Abstract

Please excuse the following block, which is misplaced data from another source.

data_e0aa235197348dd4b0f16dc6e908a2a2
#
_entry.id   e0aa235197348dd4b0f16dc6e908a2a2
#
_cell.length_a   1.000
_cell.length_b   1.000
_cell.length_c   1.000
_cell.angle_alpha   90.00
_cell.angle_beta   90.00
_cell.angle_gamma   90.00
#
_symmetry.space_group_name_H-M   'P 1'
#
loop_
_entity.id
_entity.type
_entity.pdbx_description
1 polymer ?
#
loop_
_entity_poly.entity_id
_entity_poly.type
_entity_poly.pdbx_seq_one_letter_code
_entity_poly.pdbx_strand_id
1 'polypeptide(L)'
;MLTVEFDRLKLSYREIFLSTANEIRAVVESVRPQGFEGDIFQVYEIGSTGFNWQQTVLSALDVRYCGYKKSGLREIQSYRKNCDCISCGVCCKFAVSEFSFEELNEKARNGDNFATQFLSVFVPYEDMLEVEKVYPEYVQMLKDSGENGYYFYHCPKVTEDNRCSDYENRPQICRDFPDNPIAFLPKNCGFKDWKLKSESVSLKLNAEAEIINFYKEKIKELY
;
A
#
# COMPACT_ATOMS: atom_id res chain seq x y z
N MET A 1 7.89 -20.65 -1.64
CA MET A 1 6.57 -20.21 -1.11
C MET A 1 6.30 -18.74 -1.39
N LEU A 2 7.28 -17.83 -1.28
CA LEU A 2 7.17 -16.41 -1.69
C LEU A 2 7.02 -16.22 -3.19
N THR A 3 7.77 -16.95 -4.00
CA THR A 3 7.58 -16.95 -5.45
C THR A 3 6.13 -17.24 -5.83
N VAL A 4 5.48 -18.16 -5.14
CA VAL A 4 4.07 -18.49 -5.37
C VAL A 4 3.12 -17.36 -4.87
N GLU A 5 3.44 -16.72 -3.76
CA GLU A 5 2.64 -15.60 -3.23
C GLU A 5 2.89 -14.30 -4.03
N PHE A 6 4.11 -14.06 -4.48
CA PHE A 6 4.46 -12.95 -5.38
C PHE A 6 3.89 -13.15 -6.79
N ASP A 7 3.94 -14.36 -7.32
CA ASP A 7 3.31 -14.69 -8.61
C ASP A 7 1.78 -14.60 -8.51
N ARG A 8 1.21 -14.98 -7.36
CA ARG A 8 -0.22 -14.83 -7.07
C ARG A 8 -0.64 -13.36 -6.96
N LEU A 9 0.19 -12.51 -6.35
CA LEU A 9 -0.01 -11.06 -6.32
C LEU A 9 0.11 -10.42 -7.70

When investigating the etiology of diseases, epidemiological observational studies traditionally deemphasize psychosomatic associations. Exploring cognitive behavior provides an insight into how psychosomatic associations affect disease. Yoga philosophy identifies the kleshas (mental afflictions) of ignorance, ego, desire, hatred, and fear of death with disease. This is because individuals' perceptions and beliefs generate and reflect streams of thought that may shape their behavior and manifest as, or predispose them to, particular disease(s). The present study takes a yogic philosophical perspective to help elucidate unexplored associations between thinking about different aspects of life and the severity of Parkinson's disease (PD). The study involved a cross-sectional sample survey. Parkinson's New Zealand selected a random sample of 990 of its members. A self-completed questionnaire was sent to them. It asked questions about how often, over the previous 4 weeks, they had thought about 18 aspects of life commonly associated with the kleshas. A completed questionnaire was returned by 319 people (32%). Respondents thought most about family (87%), health (64%), rest and sleep (57%), food (53%), and the future (52%). They reported thinking least about work (48%), sex (45%), death (42%), and being virtuous (39%). A weak, but hypothesized positive, association (r = 0.2, p < 0.000) was detected between PD severity and thinking about death. The study could not determine whether thinking about death was (1) a cause or consequence of PD severity, and (2) a premorbid behavior. However, the possibility that stress associated with thinking about death accelerates PD progression is consistent with yoga philosophy and with neurophysiological mechanisms associated with the psychosomatic connections. The findings are worthy of future testing. A retrospective cohort study and qualitative research could deepen understanding about the role of kleshas in PD.

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